Not Your Ordinary Music Fraternity: Phi Delta

Greek life is portrayed in many different lights. There are the positive aspects: service, a sense of belonging or a home away from home, but to every positive there is a negative: excessive partying, hazing or paying for friends. While some people join for the positives, others join for the negatives.  However, some join to start traditions.  At UWG, one organization, Phi Delta, stands out in the crowd by starting on campus and being the only one of its kind.

Phi Delta isn’t the standard Greek organization, or even the standard music fraternity. Tau Beta Sigma, Kappa Kappa Psi and Phi Mu Alpha are three music fraternities on campus that are nationally recognized. Phi Delta has created its own piece of West Georgia history by starting on campus and being the only chapter of its kind. While the other three organizations solely served the school’s band side of music, Phi Delta wanted to cater to both chorus and band.

In 2006 the nine founding fathers set out to pursue their dream and created Phi Delta. Most of the traditional Greek organization on campus have been around for many years and already have established headquarters. Not having any higher up people or any past events to use for references made it a struggle to start the group. “There were a couple of times it almost completely fell apart and didn’t happen,” said Phi Delta President, Lisa Rushing. “It was really hard, but they did it.” Rushing, like most of the other members, has met a couple of the founders a few times, but besides that the chapter has to make a lot of the rules up as they go.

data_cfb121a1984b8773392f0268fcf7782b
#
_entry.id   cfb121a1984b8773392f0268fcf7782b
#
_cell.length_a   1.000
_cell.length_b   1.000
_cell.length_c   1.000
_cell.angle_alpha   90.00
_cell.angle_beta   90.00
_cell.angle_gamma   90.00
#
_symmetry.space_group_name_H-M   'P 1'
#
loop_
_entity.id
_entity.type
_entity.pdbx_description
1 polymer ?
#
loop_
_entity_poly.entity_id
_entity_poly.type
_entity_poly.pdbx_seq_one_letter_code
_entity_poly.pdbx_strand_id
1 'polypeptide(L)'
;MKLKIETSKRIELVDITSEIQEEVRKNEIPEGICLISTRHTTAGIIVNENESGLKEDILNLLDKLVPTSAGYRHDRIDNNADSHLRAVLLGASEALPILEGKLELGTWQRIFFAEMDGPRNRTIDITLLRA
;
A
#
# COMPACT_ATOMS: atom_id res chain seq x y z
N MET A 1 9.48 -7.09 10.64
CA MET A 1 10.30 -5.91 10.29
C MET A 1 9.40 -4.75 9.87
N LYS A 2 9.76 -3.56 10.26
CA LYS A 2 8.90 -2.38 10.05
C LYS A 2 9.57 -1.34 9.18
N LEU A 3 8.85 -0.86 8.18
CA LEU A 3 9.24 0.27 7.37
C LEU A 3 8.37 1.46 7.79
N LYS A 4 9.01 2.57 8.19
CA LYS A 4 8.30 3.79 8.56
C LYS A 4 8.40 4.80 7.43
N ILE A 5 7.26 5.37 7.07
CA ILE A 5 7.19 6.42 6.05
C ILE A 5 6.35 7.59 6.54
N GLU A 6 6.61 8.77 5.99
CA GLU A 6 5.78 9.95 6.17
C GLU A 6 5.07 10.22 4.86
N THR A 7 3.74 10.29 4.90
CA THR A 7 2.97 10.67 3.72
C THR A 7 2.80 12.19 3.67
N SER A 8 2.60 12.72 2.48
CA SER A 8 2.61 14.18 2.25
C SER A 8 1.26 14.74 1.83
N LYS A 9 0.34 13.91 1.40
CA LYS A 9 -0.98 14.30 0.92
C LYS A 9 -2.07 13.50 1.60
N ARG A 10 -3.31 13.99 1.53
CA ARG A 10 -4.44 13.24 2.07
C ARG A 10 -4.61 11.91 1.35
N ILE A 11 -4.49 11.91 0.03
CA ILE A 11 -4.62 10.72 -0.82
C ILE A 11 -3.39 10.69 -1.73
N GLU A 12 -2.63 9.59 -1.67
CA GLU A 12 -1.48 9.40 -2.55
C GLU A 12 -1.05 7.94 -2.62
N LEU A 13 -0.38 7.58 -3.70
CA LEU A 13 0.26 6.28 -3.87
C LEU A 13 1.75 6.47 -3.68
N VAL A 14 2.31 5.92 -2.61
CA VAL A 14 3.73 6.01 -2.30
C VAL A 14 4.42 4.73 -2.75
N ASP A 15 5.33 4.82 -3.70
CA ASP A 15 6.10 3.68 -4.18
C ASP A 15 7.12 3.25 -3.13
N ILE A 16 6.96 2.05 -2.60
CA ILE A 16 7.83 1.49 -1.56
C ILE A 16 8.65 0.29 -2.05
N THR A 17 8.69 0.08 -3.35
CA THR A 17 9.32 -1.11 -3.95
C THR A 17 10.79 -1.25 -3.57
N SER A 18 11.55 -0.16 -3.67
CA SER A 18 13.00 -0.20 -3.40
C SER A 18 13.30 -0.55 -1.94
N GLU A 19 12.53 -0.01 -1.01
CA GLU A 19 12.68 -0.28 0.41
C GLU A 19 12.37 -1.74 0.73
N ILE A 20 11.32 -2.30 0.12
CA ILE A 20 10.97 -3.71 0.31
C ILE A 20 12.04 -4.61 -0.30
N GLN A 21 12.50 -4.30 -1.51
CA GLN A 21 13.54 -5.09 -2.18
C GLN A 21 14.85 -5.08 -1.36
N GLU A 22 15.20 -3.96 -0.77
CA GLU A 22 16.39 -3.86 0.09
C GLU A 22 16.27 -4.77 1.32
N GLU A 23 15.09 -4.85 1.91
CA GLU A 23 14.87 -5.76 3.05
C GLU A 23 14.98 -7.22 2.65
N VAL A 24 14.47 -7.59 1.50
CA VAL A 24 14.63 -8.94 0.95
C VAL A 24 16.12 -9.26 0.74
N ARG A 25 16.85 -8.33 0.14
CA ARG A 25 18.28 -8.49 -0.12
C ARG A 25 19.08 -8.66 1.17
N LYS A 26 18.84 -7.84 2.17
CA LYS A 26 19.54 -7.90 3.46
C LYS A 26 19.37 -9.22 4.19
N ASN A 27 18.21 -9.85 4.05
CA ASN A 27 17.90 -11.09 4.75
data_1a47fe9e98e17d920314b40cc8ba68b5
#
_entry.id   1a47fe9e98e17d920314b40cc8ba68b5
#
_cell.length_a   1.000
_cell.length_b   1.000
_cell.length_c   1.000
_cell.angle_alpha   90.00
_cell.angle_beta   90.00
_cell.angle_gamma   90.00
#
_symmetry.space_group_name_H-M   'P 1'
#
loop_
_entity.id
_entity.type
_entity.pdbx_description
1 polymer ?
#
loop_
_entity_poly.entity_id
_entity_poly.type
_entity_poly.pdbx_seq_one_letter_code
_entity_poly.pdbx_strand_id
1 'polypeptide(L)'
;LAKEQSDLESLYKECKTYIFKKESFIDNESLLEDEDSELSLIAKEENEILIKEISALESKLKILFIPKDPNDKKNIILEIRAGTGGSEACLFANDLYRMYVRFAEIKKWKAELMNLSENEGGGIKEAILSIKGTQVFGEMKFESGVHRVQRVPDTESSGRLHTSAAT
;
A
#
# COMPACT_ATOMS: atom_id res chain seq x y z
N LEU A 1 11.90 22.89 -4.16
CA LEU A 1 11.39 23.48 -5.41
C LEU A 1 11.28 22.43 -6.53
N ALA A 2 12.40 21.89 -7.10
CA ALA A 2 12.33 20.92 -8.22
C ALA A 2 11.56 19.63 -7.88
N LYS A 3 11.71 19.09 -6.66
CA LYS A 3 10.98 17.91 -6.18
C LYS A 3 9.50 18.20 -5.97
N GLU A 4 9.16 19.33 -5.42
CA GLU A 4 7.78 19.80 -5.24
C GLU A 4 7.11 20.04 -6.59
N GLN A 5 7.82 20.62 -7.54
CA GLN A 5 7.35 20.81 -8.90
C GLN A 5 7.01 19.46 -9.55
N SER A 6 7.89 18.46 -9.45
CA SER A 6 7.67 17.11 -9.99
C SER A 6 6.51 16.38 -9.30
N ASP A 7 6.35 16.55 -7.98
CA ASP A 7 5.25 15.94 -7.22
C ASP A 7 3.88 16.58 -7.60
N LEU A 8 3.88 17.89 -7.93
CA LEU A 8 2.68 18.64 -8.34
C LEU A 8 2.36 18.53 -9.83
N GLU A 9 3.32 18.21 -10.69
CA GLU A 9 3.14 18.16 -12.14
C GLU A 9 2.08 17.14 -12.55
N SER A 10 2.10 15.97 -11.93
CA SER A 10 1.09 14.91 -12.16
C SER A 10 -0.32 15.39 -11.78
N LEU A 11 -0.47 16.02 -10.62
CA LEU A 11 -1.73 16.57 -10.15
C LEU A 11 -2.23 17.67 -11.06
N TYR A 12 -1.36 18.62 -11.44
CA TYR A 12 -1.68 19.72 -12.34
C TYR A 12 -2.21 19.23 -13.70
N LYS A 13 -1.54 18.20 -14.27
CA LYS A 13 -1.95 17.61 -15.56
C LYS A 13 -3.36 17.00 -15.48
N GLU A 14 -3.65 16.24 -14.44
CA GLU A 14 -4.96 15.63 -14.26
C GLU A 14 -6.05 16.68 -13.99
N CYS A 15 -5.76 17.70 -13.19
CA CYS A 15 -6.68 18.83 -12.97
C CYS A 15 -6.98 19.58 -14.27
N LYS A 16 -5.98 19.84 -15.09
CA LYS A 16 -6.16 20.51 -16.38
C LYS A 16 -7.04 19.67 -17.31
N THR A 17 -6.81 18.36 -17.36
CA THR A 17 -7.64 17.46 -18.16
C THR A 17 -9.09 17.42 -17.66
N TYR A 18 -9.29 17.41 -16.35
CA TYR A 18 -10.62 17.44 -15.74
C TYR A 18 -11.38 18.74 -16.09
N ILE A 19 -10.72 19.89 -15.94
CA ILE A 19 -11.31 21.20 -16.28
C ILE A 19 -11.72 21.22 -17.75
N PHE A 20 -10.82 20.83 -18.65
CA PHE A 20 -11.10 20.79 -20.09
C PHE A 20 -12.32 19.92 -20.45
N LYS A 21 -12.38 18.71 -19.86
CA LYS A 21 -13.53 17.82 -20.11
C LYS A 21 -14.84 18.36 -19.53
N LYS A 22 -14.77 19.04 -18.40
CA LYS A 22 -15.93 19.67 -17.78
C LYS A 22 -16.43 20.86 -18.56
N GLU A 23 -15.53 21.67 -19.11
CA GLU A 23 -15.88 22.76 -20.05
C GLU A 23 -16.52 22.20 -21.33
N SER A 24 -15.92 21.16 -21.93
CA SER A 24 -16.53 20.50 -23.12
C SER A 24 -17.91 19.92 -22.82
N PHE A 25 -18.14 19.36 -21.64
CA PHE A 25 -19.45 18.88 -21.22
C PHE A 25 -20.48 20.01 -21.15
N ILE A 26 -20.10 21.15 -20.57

When trying to choose between a social, service or religious organization, Rushing said the motivation was simple: helping the UWG Department of Music. “We just wanted to service a specific thing, and that was the music department,” said Rushing. “We’ll do set ups and break downs for ensembles, we clean the practice rooms, if a director needs help buying stuff, we’ll help them out.” Phi Delta focuses around on-campus service geared strictly toward the band and chorus departments at UWG. They plan to go out into the community in the future to help more musicians.

A negative aspect of being an organization like Phi Delta is the lack of recognition. “I wish there was more promotion because a lot of people don’t know we exist,” said Rushing. “Just like everybody else, we get put on the list of organizations, but that’s about it. There’s been a huge divide and we’ve always been our own little entity.”

With 13 active members and over 40 members total including alumni, Phi Delta is growing and developing every day. “We’ve been around for six and half years, but we’re still working on ourselves–we’re still improving this, changing that,” said Rushing. “Phi Delta is kind of the misfit group; we have so many random personalities. We’re working on ourselves and we’re getting there. People are starting to take us more seriously.”

All the change doesn’t stop the members from having traditions like more established organizations, but even with typical Greek events, the chapter had to fight off doubters. “Nobody took us as a real fraternity, but we’re here to stay, we’re going to do this,” said Rushing.  “We’re a family and we’re strong with each other. We’re not going anywhere.”



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